Software giant Adobe provided an interesting solution. With their ImageReady software, designers could slice up a single image into any number of smaller pieces. Each individual slice could then be optimized, theoretically making them quick to download.

But that’s not all. The software could then export the slices into an HTML table. From there, you could copy and paste that HTML into your page.

The problem with this technique was two-fold. First, the table layout could take extra time to render – potentially killing any optimization you had achieved. Second, it could be a real pain to maintain. Adding a navigation item to a large header graphic, for instance, might require starting over with a whole new set of slices – thus requiring template changes.

While image optimization is still important, broadband thankfully allows us a little more leeway with big files. Even so, modern versions of Photoshop still offer image slicing and HTML export.

A sliced image in Photoshop.

Placating Internet Explorer: <!--[if IE]>

To this day, it’s still not unusual to hear web designers (myself included) curse the dogged existence of Internet Explorer. Its legacy lives on, in part because some users simply won’t give it up.

Because of that, it forever seems like we’re hacking our way around IE’s many proprietary quirks and limitations. For many years, that included using a conditional comment to detect IE users and serve up alternate styles.

It was somewhat versatile in that you could apply styles to all versions of IE <!--[if IE]>, or target those using older versions <!--[if lt IE 11]>. You might also use it in reverse, looking for versions greater-than or equal to a specific release <!--[if gte IE 10]>.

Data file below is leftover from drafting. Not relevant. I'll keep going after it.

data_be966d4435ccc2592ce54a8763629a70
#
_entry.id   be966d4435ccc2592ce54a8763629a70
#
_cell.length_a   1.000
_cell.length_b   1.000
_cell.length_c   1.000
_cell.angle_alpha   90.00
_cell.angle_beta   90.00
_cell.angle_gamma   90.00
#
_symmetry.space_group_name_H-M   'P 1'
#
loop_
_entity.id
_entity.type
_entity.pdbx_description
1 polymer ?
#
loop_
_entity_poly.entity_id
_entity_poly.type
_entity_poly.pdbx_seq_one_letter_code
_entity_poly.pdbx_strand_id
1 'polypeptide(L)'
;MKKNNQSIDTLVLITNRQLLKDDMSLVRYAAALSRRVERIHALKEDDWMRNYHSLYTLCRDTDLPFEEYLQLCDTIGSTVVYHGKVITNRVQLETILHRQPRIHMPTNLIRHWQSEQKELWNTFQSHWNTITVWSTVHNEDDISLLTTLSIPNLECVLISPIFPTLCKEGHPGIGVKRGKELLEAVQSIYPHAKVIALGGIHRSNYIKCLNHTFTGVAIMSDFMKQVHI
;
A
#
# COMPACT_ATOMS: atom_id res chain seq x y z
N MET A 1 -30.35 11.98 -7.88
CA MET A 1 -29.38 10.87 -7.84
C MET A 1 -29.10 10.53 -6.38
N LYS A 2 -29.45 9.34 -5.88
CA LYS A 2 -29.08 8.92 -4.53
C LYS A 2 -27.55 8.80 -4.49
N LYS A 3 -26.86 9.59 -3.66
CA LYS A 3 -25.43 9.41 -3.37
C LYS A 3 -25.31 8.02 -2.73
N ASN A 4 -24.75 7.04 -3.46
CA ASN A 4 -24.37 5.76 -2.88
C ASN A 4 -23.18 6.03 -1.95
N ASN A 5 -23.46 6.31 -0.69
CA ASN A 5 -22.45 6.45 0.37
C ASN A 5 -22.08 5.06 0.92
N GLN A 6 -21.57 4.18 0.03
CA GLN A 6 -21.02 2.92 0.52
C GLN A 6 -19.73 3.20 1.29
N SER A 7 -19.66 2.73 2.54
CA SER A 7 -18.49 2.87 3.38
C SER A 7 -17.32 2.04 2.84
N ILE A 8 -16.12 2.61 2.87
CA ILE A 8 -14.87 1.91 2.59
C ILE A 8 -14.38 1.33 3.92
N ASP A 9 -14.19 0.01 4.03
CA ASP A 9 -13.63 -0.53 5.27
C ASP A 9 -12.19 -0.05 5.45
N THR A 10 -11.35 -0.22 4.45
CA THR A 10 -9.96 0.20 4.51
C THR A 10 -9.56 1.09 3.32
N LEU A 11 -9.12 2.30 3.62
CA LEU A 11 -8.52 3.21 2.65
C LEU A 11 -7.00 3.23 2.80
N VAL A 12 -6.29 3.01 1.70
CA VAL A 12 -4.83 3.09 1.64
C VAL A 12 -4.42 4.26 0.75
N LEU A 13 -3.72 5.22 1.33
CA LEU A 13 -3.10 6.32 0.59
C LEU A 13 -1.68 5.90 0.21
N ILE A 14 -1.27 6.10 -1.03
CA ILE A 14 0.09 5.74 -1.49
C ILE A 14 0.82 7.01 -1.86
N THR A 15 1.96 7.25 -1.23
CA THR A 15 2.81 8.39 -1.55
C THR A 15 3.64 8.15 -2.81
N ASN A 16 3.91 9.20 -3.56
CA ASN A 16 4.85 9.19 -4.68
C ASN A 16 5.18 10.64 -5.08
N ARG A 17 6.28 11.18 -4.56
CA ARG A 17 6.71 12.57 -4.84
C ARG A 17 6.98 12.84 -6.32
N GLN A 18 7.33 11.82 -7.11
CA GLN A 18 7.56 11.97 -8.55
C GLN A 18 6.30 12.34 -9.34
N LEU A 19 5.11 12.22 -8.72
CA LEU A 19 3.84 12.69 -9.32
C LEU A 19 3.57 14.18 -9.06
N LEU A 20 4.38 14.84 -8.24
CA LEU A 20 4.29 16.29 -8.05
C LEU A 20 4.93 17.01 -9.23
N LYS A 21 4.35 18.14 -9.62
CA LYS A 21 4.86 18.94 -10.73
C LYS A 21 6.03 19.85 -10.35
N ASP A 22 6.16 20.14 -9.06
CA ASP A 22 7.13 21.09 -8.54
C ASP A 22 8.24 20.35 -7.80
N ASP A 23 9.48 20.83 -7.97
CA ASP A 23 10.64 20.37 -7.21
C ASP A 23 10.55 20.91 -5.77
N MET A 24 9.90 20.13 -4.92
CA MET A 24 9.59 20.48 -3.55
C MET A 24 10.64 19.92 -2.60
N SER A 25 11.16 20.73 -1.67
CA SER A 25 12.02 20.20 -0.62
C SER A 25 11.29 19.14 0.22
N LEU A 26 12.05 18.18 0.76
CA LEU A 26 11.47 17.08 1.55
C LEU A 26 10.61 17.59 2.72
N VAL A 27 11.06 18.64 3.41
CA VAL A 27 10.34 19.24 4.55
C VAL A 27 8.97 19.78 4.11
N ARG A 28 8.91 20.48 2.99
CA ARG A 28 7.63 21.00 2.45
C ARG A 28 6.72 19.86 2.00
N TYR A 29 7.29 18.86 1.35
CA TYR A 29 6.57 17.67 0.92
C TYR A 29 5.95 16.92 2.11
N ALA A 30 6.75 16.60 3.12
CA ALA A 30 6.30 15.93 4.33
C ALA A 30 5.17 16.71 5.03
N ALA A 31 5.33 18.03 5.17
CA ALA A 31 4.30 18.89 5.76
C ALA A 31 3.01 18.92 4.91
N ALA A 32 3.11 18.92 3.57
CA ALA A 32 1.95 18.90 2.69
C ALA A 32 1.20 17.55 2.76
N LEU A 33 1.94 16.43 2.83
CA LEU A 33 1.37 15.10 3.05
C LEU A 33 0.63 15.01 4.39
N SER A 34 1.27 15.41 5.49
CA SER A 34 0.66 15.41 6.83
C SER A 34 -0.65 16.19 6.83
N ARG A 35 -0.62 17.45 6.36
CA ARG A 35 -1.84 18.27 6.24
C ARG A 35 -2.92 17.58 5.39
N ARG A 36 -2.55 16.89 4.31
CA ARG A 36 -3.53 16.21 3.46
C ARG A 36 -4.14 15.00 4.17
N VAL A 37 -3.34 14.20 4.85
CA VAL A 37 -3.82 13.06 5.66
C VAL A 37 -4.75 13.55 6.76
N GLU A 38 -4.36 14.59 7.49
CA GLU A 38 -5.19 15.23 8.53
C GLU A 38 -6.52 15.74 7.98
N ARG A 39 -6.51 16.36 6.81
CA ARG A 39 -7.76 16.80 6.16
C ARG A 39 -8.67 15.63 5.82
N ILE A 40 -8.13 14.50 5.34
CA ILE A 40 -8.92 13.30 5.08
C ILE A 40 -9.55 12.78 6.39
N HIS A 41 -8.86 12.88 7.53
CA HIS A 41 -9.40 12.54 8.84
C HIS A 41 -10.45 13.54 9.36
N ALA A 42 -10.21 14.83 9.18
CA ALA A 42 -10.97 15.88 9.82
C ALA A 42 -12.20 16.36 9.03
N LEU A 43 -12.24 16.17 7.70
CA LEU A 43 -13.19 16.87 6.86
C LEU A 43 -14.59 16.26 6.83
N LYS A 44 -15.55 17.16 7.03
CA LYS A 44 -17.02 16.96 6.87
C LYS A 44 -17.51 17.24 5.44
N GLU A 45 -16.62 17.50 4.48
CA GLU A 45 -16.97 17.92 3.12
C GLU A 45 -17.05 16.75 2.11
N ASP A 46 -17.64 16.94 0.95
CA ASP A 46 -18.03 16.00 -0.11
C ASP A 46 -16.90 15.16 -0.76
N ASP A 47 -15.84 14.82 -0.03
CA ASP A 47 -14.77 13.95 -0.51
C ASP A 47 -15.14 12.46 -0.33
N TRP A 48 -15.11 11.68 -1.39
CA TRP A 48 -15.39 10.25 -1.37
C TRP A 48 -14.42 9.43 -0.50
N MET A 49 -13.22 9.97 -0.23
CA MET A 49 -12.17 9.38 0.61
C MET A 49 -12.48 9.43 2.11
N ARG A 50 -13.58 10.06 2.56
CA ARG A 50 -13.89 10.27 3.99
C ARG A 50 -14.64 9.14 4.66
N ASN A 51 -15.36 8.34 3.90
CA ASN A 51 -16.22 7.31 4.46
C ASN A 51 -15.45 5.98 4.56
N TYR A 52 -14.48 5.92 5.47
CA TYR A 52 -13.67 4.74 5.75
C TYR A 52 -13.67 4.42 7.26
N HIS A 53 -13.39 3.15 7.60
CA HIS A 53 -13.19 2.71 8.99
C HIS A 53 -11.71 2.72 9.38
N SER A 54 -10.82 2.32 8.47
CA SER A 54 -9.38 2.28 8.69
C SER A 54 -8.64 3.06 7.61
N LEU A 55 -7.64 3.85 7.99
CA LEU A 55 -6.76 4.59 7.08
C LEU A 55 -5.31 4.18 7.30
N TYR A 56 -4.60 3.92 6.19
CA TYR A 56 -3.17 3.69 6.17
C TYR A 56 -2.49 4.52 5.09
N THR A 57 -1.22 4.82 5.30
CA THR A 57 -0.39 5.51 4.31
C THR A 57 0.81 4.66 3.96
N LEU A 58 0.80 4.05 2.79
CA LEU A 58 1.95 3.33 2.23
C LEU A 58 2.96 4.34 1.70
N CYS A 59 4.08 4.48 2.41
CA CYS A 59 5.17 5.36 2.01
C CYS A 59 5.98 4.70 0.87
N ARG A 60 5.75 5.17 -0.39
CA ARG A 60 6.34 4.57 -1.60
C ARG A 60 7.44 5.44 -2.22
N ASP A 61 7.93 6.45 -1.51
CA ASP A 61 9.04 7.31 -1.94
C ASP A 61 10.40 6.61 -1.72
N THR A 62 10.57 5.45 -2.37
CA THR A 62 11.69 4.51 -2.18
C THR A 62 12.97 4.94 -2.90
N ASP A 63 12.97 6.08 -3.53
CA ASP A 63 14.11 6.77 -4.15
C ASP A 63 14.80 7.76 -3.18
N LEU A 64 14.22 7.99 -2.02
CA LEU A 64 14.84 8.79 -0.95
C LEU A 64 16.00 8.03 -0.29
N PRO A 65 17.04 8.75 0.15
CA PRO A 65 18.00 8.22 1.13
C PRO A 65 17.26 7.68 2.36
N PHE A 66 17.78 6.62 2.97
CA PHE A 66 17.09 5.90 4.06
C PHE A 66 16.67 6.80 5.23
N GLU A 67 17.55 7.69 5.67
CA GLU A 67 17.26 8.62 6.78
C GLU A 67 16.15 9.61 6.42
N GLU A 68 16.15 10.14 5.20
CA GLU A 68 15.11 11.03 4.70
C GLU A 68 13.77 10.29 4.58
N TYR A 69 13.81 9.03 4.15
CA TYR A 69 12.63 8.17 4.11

Microsoft must have had some sympathy for web designers, as it enabled these conditional comments to work in IE. Thankfully, their new Edge browser doesn’t require such nonsense.

Code displayed on a screen.

Web Design Hacks to Remember

The hacks in our hall of fame certainly weren’t the only ones used by web designers. There are untold numbers of workarounds that helped us do the seemingly-impossible. But what sets this list apart is their massive usage and, in some cases, support from major corporations.

And perhaps the best thing we could say about them is that they worked. We used them as a means to an end. Sure, they may have been held together by fraying duct tape, but getting that high-minded design to actually render in a browser felt like a real achievement.

Even better is that they helped to pave the way for what the web is today. Most of the items on this list have been replaced by HTML and CSS standards, which benefit everyone.